Claire Corlett

Fish Food, Fish Tanks, and More
Ocean acidification and fish, shellfish – Science Q&A with Natalie Monacci

Ocean acidification and fish, shellfish – Science Q&A with Natalie Monacci

So hi everybody. I’m here at the American
Geophysical Union meeting and I’m here with Nathalie Monacci from the College
of Fisheries and Oceans Sciences here at UAF. Natalie you have a presentation here
on ocean acidification. First thing what is ocean acidification? Ocean
acidification is when the ocean is absorbing carbon dioxide from
anthropogenic sources so as the increase of atmospheric carbon dioxide increases
more is being taken up by the ocean Gotcha. OK and I understand that Alaska
has some unique things about our ocean water that makes us maybe a little bit
more susceptible to this? Yeah there’s kind of three areas that
make Alaska more vulnerable to ocean acidification than other areas one is
that we’re at a high latitude and our waters are just naturally colder. So cold
water can absorb and hold on to gases better than warm waters can, so an
example of that is your soda pop so your soda can hold onto those carbon dioxide
bubbles that fizz better if it’s colder than if it’s warmer. So in Alaska we have colder waters we’re able to hold on to a more carbon dioxide.
Right, okay. A second area where we’re unique is we’re at the end of the global
circulation of the oceans and so older water is in the Pacific Ocean than the
Atlantic and it is holding more carbon dioxide and so as that water comes up
and around Alaska we have more carbon dioxide awesome and then the third
factor is we have a lot of freshwater in Alaska and fresh water can also change
the chemistry around Alaska and affect ocean acidification
so we have cold waters holding on to more co2 we have older waters holding on to
more co2 and we have a lot of fresh water. This is all driving pH down. So the
pH of the water is a relative term when we’re talking about acidification. It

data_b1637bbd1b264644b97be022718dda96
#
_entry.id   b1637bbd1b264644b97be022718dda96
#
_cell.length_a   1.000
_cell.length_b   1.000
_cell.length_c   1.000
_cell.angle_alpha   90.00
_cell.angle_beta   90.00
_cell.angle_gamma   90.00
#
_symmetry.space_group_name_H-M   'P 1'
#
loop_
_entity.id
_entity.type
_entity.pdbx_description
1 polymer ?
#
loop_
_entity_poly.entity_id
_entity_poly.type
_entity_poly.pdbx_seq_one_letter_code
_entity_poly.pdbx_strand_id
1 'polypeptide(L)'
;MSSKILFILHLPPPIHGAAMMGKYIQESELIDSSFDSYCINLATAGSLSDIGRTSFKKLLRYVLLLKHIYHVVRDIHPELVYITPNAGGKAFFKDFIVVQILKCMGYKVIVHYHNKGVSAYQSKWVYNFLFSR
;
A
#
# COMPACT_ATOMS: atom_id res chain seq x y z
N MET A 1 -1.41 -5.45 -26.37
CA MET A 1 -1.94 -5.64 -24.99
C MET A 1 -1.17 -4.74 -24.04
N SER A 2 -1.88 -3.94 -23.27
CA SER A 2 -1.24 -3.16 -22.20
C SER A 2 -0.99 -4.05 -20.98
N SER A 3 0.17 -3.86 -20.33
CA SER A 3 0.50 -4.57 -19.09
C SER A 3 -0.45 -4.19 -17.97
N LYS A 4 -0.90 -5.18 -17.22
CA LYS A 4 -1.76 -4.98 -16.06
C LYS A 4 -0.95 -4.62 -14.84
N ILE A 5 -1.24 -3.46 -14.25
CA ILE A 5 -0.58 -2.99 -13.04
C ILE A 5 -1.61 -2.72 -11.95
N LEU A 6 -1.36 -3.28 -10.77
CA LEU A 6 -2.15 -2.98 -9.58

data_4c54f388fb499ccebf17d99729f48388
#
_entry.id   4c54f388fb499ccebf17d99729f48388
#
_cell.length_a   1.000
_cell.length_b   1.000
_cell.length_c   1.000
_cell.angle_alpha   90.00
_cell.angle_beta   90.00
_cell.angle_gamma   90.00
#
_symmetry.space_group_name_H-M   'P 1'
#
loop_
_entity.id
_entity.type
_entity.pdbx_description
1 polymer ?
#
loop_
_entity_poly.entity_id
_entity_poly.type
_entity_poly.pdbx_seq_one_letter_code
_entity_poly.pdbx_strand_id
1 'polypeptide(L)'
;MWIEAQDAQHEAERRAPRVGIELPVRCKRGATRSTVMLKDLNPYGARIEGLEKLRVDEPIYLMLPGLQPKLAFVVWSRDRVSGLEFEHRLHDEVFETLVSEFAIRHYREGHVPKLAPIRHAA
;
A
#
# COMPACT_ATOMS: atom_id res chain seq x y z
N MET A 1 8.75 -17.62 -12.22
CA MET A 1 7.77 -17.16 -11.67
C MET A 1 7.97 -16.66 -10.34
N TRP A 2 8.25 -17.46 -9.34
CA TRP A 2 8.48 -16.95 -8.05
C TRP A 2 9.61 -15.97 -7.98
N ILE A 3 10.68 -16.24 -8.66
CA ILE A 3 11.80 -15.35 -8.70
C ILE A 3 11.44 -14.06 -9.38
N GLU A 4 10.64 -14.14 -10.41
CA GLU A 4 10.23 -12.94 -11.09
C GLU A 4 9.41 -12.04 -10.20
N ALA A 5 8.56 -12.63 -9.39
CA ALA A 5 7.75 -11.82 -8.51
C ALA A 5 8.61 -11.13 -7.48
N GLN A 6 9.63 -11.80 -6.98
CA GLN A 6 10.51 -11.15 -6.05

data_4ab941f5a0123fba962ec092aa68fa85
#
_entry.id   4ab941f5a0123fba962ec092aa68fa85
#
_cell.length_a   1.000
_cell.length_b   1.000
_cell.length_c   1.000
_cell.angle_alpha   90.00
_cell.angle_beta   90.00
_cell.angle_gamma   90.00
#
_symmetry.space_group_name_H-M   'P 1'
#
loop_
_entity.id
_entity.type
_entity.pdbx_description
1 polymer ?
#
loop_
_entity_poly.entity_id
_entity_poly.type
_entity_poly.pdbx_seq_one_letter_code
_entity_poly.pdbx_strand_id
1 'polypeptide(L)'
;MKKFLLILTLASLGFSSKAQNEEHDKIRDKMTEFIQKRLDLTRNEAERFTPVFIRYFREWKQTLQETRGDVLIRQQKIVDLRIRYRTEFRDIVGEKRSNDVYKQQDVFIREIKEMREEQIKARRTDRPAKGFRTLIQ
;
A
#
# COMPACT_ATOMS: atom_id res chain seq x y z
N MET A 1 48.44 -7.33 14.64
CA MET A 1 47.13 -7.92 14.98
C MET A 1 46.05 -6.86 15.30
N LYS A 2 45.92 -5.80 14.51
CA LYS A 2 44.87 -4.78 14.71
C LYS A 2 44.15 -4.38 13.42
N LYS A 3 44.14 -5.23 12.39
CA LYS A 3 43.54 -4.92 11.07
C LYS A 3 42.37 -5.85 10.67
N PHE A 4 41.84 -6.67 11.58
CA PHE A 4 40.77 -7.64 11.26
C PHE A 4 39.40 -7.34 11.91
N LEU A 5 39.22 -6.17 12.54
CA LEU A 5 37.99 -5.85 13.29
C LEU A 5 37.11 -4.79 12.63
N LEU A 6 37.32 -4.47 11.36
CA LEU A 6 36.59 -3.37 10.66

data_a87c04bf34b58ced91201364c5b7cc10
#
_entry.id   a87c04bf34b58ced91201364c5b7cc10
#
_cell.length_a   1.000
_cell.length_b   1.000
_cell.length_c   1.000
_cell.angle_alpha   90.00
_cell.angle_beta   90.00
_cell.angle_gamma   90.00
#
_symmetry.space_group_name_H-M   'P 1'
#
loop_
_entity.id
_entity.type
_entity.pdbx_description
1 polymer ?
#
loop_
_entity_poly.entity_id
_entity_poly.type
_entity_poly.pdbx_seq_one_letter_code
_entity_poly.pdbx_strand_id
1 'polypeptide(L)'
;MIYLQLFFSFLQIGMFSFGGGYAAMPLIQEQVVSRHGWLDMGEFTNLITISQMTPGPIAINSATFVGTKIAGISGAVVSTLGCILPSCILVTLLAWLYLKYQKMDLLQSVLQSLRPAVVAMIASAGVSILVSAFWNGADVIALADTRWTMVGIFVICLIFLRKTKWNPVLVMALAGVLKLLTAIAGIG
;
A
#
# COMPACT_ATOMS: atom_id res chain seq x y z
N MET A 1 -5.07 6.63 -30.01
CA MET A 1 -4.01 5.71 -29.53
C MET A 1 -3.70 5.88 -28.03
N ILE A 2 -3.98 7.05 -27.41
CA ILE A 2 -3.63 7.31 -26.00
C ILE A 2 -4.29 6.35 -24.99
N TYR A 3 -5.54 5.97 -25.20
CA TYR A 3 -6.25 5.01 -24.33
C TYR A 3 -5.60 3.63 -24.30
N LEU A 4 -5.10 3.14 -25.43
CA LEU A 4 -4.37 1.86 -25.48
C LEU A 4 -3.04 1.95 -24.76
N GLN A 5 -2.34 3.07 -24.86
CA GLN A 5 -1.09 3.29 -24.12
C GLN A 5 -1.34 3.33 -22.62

doesn’t mean that the ocean is now an acid it just means that it’s more acidic
than it has been in the past. Interesting and so your poster mentions clams, cod and crabs. Why should we, why does this matter what is
what is a more acid ocean due to these species? So first we like to monitor
ocean acidification and then once we get an understanding of the values of ocean
acidification that we see around the state we want to take those values and
say how does it an effect an important species. So one important species is
clams they’re important culturally they’re in an important subsistence
species around the state lots of different communities rely on them for
food so we’re really interested in learning about how acidification will
affect them. Crab is both important subsistence and culturally important
species as well as a commercial species. And cod the same way so when we look at different kinds of animals and where they live around the state in the water
column some live in the sediment understanding the vulnerabilities of all
different kinds of species is important as to how Alaskans will remain resilient
to change. So we you know your work is monitoring this stuff and understanding
it so we kind of know what to expect next? Yes so we hope to maintain our
current long-term monitoring stations around the state to understand the
effects, the intensity and the duration of ocean acidification around the state and that’s kind of the basis of our chemistry focus and a lot of our
biological focus is the physiological responses on different species.
Interesting. Well thank you so much Natalie. Thank you.

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